|Publication number||US6473097 B1|
|Application number||US 09/404,515|
|Publication date||Oct 29, 2002|
|Filing date||Sep 23, 1999|
|Priority date||Sep 23, 1999|
|Publication number||09404515, 404515, US 6473097 B1, US 6473097B1, US-B1-6473097, US6473097 B1, US6473097B1|
|Inventors||Stephen Bennett Elliott|
|Original Assignee||Nortel Networks Limited|
|Export Citation||BiBTeX, EndNote, RefMan|
|Patent Citations (12), Non-Patent Citations (5), Referenced by (43), Classifications (16), Legal Events (11)|
|External Links: USPTO, USPTO Assignment, Espacenet|
The present application is related to the subject matter of the following applications: Ser. No. 09/436,008 entitled “Method and System for Providing an Integrated Functional Topology for Wireless and Wireline Communication Networks” and filed Nov. 9, 1999; Ser. No. 09/406,317 entitled “Integration of ATM Edge Switch with Access Device” and filed Nov. 27, 1999; Ser. No. 09/414,181 entitled “Method and System for Next Generation Wireless Network Access Function” and filed Oct. 7, 1999. The content of the above-referenced applications is incorporated herein by reference.
1. Technical Field
The present invention relates in general to Internet and data communication via mobile telephone communications and in particular to interfacing between a wireless subscriber and the Internet. More particularly, the present invention relates to an Internet Protocol interface between a wireless subscriber and the Internet.
2. Description of the Related Art
The written description utilizes a large number of acronyms to refer to components, methods and services. Although known, for purposes of this discussion and convenience for the reader, acronyms will be defined as follows:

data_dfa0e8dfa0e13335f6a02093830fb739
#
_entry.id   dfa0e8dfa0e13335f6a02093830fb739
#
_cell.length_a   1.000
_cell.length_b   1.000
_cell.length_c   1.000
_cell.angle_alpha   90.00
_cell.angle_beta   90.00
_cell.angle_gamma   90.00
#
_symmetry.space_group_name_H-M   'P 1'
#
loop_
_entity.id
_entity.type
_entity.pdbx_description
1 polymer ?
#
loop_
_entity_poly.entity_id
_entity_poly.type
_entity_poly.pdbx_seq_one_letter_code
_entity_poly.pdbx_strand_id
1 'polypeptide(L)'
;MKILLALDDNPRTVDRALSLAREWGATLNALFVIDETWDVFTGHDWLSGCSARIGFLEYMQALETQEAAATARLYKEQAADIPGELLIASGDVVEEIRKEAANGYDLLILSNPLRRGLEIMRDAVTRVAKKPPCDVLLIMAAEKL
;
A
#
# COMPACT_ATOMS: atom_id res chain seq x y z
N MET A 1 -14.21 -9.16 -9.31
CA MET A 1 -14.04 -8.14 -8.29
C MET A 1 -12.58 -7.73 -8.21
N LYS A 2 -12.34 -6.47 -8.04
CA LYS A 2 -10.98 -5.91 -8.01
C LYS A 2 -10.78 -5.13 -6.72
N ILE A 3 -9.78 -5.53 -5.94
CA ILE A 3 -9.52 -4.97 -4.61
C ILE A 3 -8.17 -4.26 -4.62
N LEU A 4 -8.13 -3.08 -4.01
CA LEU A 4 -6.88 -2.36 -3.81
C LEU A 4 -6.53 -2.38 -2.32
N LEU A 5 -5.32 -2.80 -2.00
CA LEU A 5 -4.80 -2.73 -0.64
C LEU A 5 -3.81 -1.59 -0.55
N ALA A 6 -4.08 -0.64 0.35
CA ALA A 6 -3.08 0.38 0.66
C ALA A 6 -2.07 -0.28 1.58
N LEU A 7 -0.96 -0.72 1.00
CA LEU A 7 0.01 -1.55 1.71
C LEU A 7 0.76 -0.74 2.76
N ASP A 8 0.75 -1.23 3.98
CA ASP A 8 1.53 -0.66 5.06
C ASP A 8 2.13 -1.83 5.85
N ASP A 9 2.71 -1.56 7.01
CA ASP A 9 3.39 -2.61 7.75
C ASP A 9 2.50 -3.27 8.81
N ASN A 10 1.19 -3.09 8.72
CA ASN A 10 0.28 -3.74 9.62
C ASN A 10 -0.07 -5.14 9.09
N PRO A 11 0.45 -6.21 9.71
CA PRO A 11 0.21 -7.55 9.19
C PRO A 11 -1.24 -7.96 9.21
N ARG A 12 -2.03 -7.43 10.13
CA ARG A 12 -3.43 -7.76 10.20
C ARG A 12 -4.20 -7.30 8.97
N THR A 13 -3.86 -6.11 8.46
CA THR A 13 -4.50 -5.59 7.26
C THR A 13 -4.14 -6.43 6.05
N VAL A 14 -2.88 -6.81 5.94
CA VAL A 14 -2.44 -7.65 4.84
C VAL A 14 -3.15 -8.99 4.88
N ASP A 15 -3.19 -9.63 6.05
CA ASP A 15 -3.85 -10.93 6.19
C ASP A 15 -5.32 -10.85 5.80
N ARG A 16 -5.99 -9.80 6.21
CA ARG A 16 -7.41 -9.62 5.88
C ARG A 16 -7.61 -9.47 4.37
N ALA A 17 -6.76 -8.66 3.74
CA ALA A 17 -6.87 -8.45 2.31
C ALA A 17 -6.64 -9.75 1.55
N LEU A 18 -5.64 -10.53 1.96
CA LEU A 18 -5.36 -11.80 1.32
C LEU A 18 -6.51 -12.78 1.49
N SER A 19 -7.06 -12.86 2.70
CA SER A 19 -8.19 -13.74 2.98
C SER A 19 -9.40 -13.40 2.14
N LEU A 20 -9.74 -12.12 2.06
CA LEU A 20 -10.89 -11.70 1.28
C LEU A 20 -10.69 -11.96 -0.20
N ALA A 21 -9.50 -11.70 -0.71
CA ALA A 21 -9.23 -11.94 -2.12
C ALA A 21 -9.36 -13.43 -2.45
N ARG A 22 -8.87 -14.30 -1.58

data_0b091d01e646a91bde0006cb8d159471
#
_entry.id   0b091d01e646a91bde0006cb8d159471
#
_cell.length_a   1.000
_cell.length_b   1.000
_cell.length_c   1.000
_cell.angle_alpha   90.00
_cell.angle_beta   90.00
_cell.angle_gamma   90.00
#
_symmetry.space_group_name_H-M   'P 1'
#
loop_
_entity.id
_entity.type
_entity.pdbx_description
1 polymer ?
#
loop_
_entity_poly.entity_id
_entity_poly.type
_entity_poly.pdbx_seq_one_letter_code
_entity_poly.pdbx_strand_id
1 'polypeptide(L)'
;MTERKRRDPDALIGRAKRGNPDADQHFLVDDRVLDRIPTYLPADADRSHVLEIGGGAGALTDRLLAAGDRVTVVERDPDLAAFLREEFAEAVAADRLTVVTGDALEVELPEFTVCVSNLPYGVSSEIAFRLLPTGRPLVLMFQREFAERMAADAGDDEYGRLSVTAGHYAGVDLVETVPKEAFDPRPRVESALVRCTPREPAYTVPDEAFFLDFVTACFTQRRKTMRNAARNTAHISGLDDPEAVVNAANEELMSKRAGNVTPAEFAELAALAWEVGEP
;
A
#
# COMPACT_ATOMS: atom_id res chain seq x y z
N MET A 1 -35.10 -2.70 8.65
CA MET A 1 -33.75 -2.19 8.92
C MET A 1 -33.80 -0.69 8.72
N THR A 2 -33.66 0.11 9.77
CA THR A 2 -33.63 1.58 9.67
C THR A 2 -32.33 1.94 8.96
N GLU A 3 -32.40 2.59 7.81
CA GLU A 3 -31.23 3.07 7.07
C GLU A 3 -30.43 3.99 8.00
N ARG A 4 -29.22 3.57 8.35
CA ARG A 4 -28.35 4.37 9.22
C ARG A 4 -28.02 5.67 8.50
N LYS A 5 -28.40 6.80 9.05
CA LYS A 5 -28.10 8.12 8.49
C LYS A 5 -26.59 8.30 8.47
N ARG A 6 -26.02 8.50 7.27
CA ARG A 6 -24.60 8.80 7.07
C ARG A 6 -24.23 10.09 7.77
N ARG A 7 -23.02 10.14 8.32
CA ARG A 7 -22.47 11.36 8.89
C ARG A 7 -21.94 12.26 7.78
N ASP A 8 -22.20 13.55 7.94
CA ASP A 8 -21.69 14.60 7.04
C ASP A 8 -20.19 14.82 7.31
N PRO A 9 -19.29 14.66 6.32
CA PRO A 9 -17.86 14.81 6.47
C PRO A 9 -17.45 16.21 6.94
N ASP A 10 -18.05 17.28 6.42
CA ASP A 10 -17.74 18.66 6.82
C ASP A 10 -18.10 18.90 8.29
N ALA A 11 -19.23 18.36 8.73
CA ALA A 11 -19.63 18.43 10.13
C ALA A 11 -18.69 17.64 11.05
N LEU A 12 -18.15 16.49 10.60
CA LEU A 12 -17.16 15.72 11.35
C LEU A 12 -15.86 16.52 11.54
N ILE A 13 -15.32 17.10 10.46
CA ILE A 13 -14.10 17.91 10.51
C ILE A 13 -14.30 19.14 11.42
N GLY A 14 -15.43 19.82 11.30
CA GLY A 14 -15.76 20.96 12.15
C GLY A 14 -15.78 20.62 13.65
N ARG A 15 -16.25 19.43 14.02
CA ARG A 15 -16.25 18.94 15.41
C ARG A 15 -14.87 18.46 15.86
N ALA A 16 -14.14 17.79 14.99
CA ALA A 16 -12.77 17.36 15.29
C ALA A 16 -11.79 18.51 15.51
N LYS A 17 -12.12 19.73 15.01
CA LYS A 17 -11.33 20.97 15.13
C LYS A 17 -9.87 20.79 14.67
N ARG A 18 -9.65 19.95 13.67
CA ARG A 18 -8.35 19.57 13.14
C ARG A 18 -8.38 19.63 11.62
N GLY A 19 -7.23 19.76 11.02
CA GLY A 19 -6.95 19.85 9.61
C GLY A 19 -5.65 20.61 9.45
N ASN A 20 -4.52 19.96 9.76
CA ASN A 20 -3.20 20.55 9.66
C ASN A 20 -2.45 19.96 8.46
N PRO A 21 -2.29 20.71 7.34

Base Station Controller (“BSC”)
Base Transceiver Station (“BTS”)
Circuit InterWorking Function (“CIWF”)
Internet Protocol (“IP”)
Internet Service Provider (“ISP”)
Local Exchange Carrier (“LEC”)
Mobile Switching Center (“MSC”)
Mobile Data Interface System (“MDIS”)
Signal Control Point (“SCP”)
Signal Transfer Point (“STP”)
Time Division Multiplex (“TDM”)
Transmission Control Protocol (“TCP”)
Point of Presence (“POP”)
Public Switched Telecommunication Network (“PSTN”)
For the purposes of this application, the term “subscriber” is used to mean a subscriber to a telephone service and generally refers to the party initiating a call. Subscriber and “user” may be used interchangeably throughout this application. In wireless, a subscriber is the party in possession of the “handset”—the portable voice communications device. The term “subscriber” may encompass both business and residential users. Also, the term “off-hook” means the handset or other wireless device is available to receive or send wireless signals.
The World Wide Web is a convention for linking together text documents, interactive programs and images over the Internet. Internet addresses and links (icons or text on an Internet web page representing Internet web sites) utilizing HyperText Markup Language (“HTML”) provide the navigation means between sites on the internet. The communication protocol employed by the internet via telephone communication devices is Transmission Control Protocol/Internet protocol (“TCP/IP”). An intranet, as opposed to the Internet, is a discreet IP network serving a community of interests that provides a method of distributing information between different Personal Computers (“PC”) within a company, i.e., a Local Area Network: (“LAN”) or Wide Area Network (“WAN”).